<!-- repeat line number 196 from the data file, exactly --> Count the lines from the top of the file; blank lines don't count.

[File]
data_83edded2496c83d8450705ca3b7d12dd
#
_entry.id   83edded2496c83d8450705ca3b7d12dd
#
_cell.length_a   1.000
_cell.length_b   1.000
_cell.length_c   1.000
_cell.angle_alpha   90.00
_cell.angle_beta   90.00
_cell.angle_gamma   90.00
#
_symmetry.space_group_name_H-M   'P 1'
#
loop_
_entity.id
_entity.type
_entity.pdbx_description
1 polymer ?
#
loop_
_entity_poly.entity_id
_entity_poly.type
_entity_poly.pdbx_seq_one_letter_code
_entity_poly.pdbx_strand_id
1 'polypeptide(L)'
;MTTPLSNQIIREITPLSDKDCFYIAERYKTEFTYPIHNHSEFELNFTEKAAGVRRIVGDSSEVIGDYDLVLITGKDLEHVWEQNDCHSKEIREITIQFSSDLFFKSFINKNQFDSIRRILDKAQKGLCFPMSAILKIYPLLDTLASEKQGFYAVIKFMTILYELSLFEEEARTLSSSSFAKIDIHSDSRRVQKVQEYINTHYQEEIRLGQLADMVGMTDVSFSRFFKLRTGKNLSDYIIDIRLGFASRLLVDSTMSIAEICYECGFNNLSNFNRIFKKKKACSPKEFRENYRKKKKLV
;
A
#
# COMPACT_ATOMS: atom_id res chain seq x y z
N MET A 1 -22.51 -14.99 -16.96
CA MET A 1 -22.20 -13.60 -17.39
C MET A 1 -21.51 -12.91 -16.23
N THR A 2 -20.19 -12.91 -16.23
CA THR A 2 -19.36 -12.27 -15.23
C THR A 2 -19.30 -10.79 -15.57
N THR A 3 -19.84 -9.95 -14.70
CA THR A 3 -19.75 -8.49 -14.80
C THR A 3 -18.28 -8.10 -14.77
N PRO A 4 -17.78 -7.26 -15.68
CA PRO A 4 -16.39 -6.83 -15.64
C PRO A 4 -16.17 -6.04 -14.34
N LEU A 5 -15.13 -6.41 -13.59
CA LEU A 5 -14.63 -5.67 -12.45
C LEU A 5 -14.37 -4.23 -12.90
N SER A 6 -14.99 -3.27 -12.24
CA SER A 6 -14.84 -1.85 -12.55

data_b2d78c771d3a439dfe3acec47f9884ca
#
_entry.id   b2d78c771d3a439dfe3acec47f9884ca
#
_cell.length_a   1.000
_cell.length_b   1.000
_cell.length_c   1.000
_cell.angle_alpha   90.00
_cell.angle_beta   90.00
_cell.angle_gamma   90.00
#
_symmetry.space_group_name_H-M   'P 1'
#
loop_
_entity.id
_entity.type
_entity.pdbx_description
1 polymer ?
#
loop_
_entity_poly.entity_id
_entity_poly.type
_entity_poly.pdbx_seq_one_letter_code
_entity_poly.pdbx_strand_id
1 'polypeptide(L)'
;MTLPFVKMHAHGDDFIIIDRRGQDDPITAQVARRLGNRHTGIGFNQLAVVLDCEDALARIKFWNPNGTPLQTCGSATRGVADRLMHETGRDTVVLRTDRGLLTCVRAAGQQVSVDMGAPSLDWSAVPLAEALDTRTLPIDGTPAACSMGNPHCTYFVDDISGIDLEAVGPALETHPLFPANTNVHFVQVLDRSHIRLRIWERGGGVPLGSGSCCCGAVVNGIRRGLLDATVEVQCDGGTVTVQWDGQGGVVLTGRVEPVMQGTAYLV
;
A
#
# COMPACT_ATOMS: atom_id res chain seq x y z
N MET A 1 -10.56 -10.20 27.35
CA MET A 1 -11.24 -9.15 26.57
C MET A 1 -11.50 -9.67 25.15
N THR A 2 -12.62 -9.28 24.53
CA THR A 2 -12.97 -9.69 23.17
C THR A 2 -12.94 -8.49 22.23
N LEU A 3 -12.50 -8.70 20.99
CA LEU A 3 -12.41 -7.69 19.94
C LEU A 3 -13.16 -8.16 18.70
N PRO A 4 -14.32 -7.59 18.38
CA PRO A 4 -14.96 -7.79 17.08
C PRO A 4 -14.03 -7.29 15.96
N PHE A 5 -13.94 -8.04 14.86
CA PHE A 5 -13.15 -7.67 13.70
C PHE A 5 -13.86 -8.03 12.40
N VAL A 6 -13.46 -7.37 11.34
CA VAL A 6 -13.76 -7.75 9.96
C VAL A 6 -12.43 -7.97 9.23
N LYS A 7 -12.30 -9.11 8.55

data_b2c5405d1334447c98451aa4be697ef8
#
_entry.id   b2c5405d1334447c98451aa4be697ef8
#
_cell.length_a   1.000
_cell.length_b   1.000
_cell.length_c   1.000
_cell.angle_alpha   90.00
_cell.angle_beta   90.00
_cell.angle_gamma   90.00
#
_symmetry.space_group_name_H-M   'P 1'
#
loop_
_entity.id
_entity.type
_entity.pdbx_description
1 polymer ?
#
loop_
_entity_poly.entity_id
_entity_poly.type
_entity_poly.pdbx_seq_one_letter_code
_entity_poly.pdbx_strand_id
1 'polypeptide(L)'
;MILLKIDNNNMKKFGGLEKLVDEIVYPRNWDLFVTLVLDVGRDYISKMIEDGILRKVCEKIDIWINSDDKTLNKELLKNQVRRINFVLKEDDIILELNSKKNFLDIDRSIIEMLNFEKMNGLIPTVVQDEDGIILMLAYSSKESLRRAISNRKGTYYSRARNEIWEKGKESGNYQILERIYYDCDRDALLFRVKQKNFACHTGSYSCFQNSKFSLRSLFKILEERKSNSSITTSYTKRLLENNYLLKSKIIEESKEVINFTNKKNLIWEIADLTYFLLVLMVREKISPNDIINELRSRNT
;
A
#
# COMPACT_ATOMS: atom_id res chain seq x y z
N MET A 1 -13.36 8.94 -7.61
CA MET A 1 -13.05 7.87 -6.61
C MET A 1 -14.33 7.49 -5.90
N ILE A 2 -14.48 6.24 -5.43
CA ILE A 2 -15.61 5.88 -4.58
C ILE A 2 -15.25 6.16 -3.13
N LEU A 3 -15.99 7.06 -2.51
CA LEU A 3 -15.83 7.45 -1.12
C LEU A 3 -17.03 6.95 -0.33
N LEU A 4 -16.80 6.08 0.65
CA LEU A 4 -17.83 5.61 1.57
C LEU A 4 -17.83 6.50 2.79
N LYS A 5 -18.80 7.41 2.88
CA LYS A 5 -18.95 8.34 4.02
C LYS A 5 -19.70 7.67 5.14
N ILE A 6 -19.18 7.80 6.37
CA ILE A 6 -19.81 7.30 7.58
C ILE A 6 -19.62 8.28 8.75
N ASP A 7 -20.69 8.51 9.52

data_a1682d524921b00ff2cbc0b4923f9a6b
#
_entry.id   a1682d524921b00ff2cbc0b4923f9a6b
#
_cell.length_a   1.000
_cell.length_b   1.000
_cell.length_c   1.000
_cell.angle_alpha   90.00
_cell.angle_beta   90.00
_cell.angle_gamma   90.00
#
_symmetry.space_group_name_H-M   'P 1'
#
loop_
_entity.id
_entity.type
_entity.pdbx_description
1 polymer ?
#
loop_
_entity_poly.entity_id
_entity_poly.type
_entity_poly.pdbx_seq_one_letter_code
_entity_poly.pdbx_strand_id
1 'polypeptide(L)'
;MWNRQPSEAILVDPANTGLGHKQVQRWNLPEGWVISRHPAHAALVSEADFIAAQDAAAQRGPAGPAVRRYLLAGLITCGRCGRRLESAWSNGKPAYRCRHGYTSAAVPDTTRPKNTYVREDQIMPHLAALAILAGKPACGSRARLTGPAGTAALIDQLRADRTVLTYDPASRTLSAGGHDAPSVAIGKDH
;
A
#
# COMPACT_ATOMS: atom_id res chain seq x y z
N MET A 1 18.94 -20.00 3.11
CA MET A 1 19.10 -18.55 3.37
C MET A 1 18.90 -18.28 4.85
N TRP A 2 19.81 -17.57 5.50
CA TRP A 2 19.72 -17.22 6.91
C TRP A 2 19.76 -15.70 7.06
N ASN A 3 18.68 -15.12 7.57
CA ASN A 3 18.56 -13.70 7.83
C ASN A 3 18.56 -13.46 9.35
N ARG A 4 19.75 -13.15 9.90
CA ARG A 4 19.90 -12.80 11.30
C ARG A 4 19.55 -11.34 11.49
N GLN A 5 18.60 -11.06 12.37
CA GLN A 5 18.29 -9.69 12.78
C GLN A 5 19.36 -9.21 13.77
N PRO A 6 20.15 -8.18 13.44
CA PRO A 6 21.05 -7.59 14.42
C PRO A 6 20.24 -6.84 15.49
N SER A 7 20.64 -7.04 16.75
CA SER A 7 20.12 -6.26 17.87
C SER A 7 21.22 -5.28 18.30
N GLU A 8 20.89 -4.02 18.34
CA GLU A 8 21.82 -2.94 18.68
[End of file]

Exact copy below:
C SER A 7 21.22 -5.28 18.30